You’ve had March 3 circled on your calendar for weeks. You have a sizable chunk of change earmarked for your RRSP burning a hole in your pocket.
And then, as it so often does, life happens. All of a sudden you’re looking at the RRSP deadline in the rear-view mirror. What then?
The deadline might have passed, but the sky isn’t falling. Just put the money into your registered retirement savings plan anyway.
“Just because a person missed out on the contribution for this year doesn’t mean that that contribution room has gone,” says Dean Owen, vice-president of Cherry Financial Services in Saskatoon and former chairman of Advocis, the Financial Advisors Association of Canada.
“Contribution room is always cumulative, so if you make your contribution past the deadline, it doesn’t necessarily mean that it will count toward your 2013 income, but it will still be a contribution that you can use toward your 2014 taxable income, so all is not lost.”
However, that may change slightly if you are moving tax brackets, resulting in a lower refund down the line, but if the status quo is being kept, the fallout from missing the deadline is quite minimal.
As Sandra Abdool, a Royal Bank of Canada regional financial planning consultant based in Burlington, Ont., put it, “The only thing that that individual has missed is the opportunity to grow that money for retirement starting a few days later.”
Consider the alternatives
Ms. Abdool actually believes that missing the deadline may be a positive for some clients, offering them the chance to take stock of the situation and properly examine their overall plan and ultimate goals. “Maybe this becomes an opportunity to stop and think, ‘Should I have been putting that money into my RRSP in the first place?’”
Alternatives that Ms. Abdool suggests include placing that money into a tax-free savings account (TFSA) for the greater flexibility it offers, putting it into a registered education savings plan (RESP) to save for a child’s postsecondary education, or simply using the funds to pay down outstanding debt.
Avoiding an encore
While many use the March RRSP deadline as an annual reminder to think long-term toward retirement, planning for your journey through life once you leave the work force shouldn’t necessarily crop up with the same frequency as Christmas.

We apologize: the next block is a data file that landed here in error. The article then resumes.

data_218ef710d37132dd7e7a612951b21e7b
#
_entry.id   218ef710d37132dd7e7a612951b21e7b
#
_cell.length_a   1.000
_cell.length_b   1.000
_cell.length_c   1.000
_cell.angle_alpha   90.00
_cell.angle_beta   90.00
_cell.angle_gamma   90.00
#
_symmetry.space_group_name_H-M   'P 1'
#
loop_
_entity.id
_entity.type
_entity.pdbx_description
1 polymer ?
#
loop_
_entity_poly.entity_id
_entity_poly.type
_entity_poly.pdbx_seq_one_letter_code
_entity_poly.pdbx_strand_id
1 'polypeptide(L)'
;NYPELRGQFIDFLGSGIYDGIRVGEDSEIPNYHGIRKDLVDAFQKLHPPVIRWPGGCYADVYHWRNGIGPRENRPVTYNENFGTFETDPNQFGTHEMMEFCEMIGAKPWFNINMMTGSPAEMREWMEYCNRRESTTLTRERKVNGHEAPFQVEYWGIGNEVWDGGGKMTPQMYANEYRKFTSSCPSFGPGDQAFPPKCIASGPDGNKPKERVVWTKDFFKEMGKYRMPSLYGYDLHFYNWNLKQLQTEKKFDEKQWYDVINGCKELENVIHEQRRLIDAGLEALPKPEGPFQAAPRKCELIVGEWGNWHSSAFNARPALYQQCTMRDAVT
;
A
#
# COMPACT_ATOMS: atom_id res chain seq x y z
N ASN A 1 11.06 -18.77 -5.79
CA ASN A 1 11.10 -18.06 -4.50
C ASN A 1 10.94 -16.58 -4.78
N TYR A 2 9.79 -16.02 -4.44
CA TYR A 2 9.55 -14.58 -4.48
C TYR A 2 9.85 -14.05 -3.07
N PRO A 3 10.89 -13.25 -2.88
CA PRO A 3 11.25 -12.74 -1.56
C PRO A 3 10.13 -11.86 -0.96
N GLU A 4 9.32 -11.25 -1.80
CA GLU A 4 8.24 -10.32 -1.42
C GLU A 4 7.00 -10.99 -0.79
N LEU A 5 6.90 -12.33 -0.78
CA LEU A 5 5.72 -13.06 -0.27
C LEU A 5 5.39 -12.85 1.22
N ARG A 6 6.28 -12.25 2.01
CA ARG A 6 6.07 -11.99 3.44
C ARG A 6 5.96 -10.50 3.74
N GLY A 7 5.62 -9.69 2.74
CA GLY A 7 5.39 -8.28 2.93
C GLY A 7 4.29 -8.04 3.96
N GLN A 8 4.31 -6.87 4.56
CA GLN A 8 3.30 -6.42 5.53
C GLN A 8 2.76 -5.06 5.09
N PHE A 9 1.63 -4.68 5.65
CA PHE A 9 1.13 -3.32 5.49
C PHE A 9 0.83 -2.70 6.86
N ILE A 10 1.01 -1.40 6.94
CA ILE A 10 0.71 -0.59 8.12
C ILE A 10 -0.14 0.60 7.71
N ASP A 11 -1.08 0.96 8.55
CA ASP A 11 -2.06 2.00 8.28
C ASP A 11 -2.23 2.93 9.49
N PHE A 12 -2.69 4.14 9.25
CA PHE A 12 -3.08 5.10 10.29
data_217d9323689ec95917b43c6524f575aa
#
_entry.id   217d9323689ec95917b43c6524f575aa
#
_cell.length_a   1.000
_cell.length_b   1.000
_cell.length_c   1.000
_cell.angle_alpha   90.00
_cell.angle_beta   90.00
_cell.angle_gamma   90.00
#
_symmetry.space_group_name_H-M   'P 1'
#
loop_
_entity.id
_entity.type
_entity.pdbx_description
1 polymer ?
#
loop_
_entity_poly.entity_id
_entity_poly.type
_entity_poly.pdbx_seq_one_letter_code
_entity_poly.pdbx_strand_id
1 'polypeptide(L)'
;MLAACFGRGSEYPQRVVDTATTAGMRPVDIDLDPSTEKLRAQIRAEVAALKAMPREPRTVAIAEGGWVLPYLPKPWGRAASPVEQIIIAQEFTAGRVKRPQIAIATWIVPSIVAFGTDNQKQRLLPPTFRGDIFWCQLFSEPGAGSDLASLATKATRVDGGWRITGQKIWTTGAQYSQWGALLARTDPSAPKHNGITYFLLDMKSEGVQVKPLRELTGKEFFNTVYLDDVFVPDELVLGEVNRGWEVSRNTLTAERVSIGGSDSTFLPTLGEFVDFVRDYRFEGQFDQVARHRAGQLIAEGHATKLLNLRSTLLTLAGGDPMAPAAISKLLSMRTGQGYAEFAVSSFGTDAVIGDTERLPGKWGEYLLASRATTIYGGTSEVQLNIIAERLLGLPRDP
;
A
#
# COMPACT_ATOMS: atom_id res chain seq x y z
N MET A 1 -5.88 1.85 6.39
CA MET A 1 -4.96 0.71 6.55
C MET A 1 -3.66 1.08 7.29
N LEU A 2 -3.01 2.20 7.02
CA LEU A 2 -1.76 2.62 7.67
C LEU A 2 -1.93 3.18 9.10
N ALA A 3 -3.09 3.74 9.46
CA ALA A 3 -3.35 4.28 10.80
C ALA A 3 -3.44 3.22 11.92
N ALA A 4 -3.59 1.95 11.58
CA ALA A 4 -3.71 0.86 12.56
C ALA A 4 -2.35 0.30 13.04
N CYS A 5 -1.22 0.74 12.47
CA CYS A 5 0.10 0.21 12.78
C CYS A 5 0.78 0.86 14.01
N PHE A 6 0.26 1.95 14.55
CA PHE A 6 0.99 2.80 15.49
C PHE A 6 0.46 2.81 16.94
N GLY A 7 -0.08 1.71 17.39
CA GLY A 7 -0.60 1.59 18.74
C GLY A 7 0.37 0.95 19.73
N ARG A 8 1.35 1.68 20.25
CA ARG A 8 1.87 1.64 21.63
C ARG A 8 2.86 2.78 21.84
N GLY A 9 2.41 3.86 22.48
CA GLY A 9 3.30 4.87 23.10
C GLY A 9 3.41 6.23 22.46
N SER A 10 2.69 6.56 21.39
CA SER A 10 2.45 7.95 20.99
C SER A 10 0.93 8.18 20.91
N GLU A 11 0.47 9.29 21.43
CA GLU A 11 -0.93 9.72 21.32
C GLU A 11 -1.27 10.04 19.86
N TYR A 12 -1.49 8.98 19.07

“I see more people in the next two weeks to discuss their retirement plan than I will see throughout a lot of the year,” Mr. Owen says. “We often focus on these last two weeks of February to do our entire financial plan, and that shouldn’t be the case. We really should be looking at doing this kind of thing much more often than we do.”
Mr. Owen suggests making a monthly contribution into some form of continuous savings plan, such as through a deduction off your paycheque or a preauthorized payment. That way you can forget about last-minute deadlines.
“Find out what on average you can put away, whatever you can afford,” he says. “Put it away on a monthly basis and forget about it.”
Plant your oak tree
As Mr. Owen states candidly, “The best time to plant an oak tree was 20 years ago; the next best time is now.”
With or without your contribution, this year’s RRSP deadline will come and go, just like it does every year. Most of us only get one crack at retiring, and so now is as good a time as any to re-examine what you’re doing.
“I truly believe that clients need to sit down and put this on paper and determine, ‘What are the actual steps I need to take?’ And move away from the idea of deadlines,” Ms. Abdool says. “The deadlines are minimum requirements; if you put your own plan in place then a deadline that has come and gone will not be the critical piece that determines whether you achieve your life goals.”
A solid retirement plan should alleviate the need to rob the rich to feed the poor, but that doesn’t mean that Robin Hood and his band of merry men can’t offer some valuable lessons.
“I always look at it kind of like an archer,” Mr. Owen says. “You’ve got your position today, you’ve got your target that’s down the road, whether that’s 20 years or 30 years or five years down the road.
“Quite often, that target, as you get closer to it, will move around a bit, but as long as you have a plan, and as long as you have your aim and as long as you keep a good stock of arrows, you’re going to get there.”